5 Key Leadership Questions
This article will discuss how you can succeed as a leader, to become as great a leader as you choose to be. It will assist you on your journey by asking critical questions in five key areas. By answering these questions you will be led to discovering insights about your leadership focus, how much you know about yourself, your level of courage and persistence, your ability to listen to and work through other people, and your sense of timing in getting things done when they need to be done.

A word of caution however…once you start asking these five questions you will find that there will be no turning back…proceed only if you are serious about becoming a great leader…

Question # 1: FOCUS

How focused am I? How much of my time do I spend communicating and inspiring people about our mission, vision, values or strategic goals? How much focus do I create in my organization? How married am I/my organization to methods that have outlived their usefulness, that do not support the focus?

Question # 2: AUTHENTICITY

Am I viewed as authentic? Do people see and hear the real me? Do I wear a mask at work, and remove it when I leave each evening? When I commit to something, do I always keep that commitment? How high is my ‘integrity quotient?’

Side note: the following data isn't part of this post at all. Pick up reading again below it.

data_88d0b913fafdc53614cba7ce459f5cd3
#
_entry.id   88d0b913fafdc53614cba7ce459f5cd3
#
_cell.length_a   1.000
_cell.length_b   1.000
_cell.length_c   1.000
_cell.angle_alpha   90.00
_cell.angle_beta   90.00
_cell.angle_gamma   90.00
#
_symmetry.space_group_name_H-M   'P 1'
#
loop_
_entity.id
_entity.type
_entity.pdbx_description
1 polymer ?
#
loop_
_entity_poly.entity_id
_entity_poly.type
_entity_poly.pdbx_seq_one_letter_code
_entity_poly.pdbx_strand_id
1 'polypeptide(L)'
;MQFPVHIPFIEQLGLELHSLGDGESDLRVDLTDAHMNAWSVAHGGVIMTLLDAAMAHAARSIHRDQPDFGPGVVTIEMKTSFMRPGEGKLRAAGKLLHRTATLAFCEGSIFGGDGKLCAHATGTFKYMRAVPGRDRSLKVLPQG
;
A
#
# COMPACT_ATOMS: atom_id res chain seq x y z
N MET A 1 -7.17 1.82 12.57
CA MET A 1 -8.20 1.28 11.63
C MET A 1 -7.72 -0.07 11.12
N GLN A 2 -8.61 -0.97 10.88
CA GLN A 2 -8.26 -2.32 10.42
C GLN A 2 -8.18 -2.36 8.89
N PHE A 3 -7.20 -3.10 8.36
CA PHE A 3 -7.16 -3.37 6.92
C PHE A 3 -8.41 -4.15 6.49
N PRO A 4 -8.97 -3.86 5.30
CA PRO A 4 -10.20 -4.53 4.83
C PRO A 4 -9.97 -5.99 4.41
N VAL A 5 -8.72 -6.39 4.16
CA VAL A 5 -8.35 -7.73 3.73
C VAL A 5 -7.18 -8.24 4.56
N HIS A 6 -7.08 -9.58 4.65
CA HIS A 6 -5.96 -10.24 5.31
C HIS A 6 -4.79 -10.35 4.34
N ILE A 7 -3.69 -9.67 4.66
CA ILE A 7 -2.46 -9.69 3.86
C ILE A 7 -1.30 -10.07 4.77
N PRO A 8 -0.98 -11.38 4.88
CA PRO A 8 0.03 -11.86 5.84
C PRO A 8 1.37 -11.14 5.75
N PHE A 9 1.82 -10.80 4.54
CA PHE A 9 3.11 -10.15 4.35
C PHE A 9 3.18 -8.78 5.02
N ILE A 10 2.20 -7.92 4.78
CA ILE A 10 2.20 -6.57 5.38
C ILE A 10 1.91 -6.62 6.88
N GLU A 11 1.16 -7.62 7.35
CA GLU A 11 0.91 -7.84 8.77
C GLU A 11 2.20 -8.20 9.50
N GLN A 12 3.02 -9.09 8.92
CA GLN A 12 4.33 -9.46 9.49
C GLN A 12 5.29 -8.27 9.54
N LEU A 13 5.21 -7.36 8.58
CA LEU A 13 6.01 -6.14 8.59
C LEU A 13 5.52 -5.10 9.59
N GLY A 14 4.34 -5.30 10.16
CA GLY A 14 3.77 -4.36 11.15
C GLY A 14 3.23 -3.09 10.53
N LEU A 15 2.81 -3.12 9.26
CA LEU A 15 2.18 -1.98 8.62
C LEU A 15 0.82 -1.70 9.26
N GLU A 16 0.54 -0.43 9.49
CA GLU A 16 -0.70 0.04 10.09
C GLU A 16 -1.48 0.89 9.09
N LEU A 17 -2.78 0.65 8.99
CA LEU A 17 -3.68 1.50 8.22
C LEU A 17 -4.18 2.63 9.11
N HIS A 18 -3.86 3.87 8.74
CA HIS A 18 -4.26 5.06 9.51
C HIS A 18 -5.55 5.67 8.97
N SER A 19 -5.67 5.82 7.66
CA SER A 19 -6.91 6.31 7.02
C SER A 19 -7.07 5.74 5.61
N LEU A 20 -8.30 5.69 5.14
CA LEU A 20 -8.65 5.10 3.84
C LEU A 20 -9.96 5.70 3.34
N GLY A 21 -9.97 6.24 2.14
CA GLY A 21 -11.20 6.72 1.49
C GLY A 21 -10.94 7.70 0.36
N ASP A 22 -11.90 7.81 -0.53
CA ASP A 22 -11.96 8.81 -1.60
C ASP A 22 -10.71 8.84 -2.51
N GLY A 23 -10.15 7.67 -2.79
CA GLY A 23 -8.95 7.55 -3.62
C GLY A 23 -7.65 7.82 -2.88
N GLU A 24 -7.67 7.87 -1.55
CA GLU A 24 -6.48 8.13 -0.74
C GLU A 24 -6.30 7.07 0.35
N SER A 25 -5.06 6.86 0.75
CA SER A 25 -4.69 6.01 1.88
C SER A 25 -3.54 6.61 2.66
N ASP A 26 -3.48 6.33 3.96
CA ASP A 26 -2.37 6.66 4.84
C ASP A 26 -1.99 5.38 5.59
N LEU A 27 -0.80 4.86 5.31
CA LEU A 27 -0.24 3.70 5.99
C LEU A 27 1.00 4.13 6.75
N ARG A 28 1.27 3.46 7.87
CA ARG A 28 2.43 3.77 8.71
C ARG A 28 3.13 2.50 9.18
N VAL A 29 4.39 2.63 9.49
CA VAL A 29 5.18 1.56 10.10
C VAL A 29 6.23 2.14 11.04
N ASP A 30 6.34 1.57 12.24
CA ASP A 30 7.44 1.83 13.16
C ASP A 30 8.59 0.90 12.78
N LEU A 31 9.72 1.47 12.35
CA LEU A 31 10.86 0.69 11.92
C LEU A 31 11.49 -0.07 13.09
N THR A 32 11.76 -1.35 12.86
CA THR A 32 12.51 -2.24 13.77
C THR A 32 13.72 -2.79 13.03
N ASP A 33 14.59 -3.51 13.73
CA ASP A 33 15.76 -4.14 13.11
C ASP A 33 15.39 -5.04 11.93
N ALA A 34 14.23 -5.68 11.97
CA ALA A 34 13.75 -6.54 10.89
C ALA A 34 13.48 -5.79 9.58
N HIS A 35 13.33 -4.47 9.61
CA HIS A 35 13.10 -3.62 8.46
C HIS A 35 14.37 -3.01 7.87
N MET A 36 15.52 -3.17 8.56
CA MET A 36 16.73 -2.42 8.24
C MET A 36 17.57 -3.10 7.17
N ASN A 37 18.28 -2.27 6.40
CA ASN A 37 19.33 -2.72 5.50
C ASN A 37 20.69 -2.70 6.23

Question # 3: COURAGE

How courageous am I when my focus and values are challenged? Do I stand firm, and only change my position when I know that I am wrong? How well do I communicate what’s not negotiable (the focus) and what is (how to achieve the focus)?

Question # 4: EMPATHY

How empathic am I? Too much/too little? Do I create enough opportunities for open and candid dialogue? Do I ever find myself getting bogged down in consensus building, or achieving false consensus? Is there a feeling of inclusiveness amongst the members of my immediate team, my organization, and with other stakeholders, including customers?

Question # 5: TIMING

Do I make and execute decisions in a timely fashion? Do I know when to 'fish or cut bait?' Do I demand well-coordinated and timely execution of strategy from others? Do I follow-up regularly?

The Leadership possibilities are endless
Asking these five questions in a candid way will open up many possibilities for you and your organization...if you have the courage to do it.

As you make your way on your journey, keep in mind that your diligent attendance to these five facets of leadership is what will distinguish you as a leader in the true sense of the word…it will present to you many opportunities to develop and share your leadership skills, but only if you are prepared to do so.

If you want to delve further into these five questions, check out our downloadable book "Lead People...Manage Things"

© Copyright 2003 Affinity Consulting. All rights reserved.

Other Articles by Brian Ward

The author assumes full responsibility for the contents of this article and retains all of its property rights. ManagerWise publishes it here with the permission of the author. ManagerWise assumes no responsibility for the article's contents.